2018’s Triple Threat to Forward Thinking Businesses

2018’s Triple Threat to Forward Thinking Businesses

Leon Adato, The Network Management Head Geek, SolarWinds
Patrick Hubbard, Senior Technical Product Marketing Manager and Head Geek, SolarWinds

Growth of Both Edge and IoT Computing, with Edge Being the Driving Force

Today, immersive technologies like AR/VR and pervasive AI are becoming commonplace, autonomous vehicle fleets are upcoming, and Netflix subscribers number in the hundreds of millions. All these applications run on edge computing – a key process that acts as a network bridge between devices and a centralized cloud, thus driving the growth of IoT.

Computing boundaries will be pushed even further in 2018 to meet the needs of IoT’s demanding applications. As such, the spending on IoT will increase over the years. Gartner has mentioned that 4.9 billion connected things are in use as of 2015 and this figure is expected to grow to 25 billion by 2020[1]2018 may see a proliferation on business-relevant IoT devices, aided and abetted by IoT management tools such as AWS IoT Platform.

Similarly, IDC’s Worldwide Semiannual Internet of Things Spending Guide forecasts that by 2021, global IoT spending is expected to total nearly $1.4 trillion as organizations continue to invest in the hardware, software, services, and connectivity that enable the IoT. Asia will be at the forefront of IoT investment, with spending expected to reach $455 billion in 2021.[2]

Given the interdependent relationship of edge and IoT, businesses which recognize that edge computing is fundamental in helping IoT connect data can develop real-time decisions that shape business and operational outcomes.

Edge will develop an ability to enable locally processed environment data and deliver the kind of speed that bandwidth-intensive content (such as video streaming) requires. It must also provide the capacity to prioritize and analyze data at the source, and enable near real-time decisions.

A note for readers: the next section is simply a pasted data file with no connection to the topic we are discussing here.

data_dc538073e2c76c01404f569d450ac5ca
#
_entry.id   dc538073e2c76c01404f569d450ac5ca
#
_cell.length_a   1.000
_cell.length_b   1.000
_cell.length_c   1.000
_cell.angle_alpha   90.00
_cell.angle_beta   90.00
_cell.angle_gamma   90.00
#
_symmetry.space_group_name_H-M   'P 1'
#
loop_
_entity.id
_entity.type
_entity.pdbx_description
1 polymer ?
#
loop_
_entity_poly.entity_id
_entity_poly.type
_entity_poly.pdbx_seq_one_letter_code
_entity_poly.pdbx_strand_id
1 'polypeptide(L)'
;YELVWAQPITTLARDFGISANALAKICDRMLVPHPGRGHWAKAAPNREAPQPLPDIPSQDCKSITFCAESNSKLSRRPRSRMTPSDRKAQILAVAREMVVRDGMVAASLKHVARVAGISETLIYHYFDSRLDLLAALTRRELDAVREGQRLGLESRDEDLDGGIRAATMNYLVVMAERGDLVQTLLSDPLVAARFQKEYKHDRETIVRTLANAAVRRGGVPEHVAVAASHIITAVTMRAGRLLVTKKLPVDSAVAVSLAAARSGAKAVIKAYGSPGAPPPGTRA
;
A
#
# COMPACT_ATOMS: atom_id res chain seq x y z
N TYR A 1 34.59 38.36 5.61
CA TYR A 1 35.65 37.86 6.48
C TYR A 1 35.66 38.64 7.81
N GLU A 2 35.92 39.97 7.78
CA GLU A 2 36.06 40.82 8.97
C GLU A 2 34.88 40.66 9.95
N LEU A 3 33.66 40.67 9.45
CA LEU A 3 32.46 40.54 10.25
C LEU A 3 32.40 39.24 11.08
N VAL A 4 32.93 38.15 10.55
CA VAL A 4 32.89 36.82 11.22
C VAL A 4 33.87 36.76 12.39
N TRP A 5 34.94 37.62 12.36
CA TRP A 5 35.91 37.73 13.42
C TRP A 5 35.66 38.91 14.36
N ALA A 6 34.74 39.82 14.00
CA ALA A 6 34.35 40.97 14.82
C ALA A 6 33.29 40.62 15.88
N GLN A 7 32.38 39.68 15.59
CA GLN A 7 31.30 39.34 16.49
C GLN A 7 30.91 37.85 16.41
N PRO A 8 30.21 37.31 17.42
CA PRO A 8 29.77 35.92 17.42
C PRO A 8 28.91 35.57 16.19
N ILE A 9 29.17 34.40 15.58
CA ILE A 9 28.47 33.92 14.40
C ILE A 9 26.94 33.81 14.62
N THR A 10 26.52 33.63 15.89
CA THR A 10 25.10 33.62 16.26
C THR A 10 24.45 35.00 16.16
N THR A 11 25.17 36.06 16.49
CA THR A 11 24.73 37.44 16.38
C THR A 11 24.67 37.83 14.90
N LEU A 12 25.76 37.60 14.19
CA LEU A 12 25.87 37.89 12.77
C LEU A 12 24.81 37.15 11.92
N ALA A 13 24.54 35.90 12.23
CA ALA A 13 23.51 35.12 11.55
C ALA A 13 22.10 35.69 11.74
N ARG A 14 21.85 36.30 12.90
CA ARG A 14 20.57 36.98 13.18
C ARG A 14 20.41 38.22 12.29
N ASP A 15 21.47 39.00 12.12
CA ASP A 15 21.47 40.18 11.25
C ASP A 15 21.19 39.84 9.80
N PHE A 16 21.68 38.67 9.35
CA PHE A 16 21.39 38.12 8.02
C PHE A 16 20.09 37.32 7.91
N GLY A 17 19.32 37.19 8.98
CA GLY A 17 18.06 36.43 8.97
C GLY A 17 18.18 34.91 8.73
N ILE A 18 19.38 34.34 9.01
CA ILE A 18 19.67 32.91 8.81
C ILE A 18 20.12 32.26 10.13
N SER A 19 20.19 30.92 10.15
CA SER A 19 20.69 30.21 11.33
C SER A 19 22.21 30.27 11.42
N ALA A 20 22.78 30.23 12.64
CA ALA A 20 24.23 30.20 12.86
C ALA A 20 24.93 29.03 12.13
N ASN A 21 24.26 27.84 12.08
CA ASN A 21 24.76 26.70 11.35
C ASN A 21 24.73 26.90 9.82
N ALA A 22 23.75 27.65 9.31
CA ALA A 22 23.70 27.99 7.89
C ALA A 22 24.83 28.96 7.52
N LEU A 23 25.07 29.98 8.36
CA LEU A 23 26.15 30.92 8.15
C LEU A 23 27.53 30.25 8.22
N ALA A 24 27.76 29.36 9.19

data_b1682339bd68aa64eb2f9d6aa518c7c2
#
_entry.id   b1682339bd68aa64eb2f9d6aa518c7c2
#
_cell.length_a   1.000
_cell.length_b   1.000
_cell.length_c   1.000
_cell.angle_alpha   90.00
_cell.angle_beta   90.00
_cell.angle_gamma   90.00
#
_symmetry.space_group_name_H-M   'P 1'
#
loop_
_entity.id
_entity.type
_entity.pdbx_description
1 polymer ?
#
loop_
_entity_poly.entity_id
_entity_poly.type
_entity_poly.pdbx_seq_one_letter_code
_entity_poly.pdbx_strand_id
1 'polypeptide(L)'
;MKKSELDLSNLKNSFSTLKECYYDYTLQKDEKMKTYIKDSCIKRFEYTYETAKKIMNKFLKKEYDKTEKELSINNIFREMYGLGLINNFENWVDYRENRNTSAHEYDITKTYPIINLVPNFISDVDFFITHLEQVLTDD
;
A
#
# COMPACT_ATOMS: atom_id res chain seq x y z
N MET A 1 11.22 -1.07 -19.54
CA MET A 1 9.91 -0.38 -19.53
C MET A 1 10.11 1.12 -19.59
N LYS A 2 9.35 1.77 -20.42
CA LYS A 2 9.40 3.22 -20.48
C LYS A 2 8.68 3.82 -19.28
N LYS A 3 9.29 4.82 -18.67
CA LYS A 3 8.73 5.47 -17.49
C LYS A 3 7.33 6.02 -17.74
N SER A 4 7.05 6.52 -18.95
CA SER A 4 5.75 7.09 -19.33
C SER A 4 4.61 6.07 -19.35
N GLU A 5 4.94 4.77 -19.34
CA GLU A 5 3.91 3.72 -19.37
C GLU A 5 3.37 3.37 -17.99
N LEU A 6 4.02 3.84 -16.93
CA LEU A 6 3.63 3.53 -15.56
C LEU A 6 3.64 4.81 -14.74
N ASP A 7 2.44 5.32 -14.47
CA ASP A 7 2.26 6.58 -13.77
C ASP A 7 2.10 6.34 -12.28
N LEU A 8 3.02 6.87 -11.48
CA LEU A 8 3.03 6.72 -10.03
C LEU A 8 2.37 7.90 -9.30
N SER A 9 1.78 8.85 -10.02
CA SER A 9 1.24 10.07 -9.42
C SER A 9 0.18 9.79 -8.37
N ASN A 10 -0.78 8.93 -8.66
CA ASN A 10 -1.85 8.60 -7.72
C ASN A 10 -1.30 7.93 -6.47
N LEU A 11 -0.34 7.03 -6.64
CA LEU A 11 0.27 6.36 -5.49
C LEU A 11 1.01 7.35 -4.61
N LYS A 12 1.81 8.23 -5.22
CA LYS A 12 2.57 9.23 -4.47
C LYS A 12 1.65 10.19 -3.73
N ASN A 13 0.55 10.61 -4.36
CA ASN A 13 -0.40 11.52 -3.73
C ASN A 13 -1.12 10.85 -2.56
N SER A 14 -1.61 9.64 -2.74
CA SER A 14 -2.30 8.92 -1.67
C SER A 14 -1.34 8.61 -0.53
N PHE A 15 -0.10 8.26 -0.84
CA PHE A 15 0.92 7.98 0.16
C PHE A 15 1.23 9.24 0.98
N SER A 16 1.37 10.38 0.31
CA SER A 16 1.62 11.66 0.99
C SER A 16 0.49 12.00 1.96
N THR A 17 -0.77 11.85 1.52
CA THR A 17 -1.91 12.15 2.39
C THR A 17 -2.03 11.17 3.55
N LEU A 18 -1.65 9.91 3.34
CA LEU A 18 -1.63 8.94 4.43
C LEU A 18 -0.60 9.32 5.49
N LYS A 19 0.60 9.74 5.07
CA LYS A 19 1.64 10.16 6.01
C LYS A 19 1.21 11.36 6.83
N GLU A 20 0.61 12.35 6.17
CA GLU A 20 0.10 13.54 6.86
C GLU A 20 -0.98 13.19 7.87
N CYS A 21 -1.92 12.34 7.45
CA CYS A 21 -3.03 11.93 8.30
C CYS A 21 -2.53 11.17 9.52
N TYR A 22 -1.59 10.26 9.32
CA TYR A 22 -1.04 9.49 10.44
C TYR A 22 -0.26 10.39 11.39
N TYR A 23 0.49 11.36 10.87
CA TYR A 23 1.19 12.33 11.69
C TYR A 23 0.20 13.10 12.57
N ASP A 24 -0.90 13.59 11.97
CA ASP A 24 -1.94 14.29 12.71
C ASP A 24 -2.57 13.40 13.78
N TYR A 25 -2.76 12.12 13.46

Reinforcements Needed to Fight Cybersecurity Wars: IT Security Researchers

There's a dearth of security professionals – a recent cybersecurity survey revealed that fewer than one in four security professionals have the qualifications needed to keep an organization secure. Considering the steady proliferation of end point devices and increasingly sophisticated cybercriminals this is an immediate business concern.

A recent example of the key role that cybersecurity experts play came in the form of the WannaCry ransomware cyberhero, Marcus Hutchins. The attack was defused, saving potentially millions for various businesses across different sectors. Closer to home, Singapore’s government agencies and universities have been targets of cyber-attacks. While not directly successful due to competent cybersecurity measures, it highlights the rising frequency of attacks and the need for organizations to be vigilant.

Ambitious businesses will be very much dependent on digital devices, and the success of the business will be very dependent on security researchers aptitude to keep the organization abreast of potential attacks on fundamental technological infrastructure that could cause downtime, reduce productivity and potential lost revenue.

AI & Machine Learning Introduces Automation Opportunities and Challenges

The integration of artificial intelligence (AI) and machine learning capabilities is widely perceived as critical for business success in the coming years. In fact, a study conducted by Accenture Research predicts that AI could nearly double Singapore's annual economic growth rates by 2035[3]. However, while this technology is poised to offer breakthrough possibilities to business leaders, there has been concerns around AI replacing jobs – and not just in IT, but for professionals across a variety of industries.

This is poised to change as we’ll see a decrease in automation anxiety as more organizations begin to embrace AI and machine learning as a way to augment their existing human resources. New tools will establish new baselines for efficiency and effectiveness in every industry, and afford enterprises the valuable opportunity to redeploy their workforces to address other challenges.

Businesses planning to adopt AI should cultivate or hire IT professionals with AI- and automation-era skills such as programming, coding, a basic understanding of the algorithms that govern AI and machine learning functionality, and a strong security posture in the face of more sophisticated cyberattacks. At the same time stakeholders across other industry disciplines should recognize that dissecting such broad technology into a specific value-add for a business, and communicating the ROI to decision-makers will be a challenge. To tackle this, they must illustrate that while AI will take over some technical functions, it cannot replace humans for certain activities. Therefore, AI will impact managed services, but it cannot entirely replace people as certain job functions still require a human touch.

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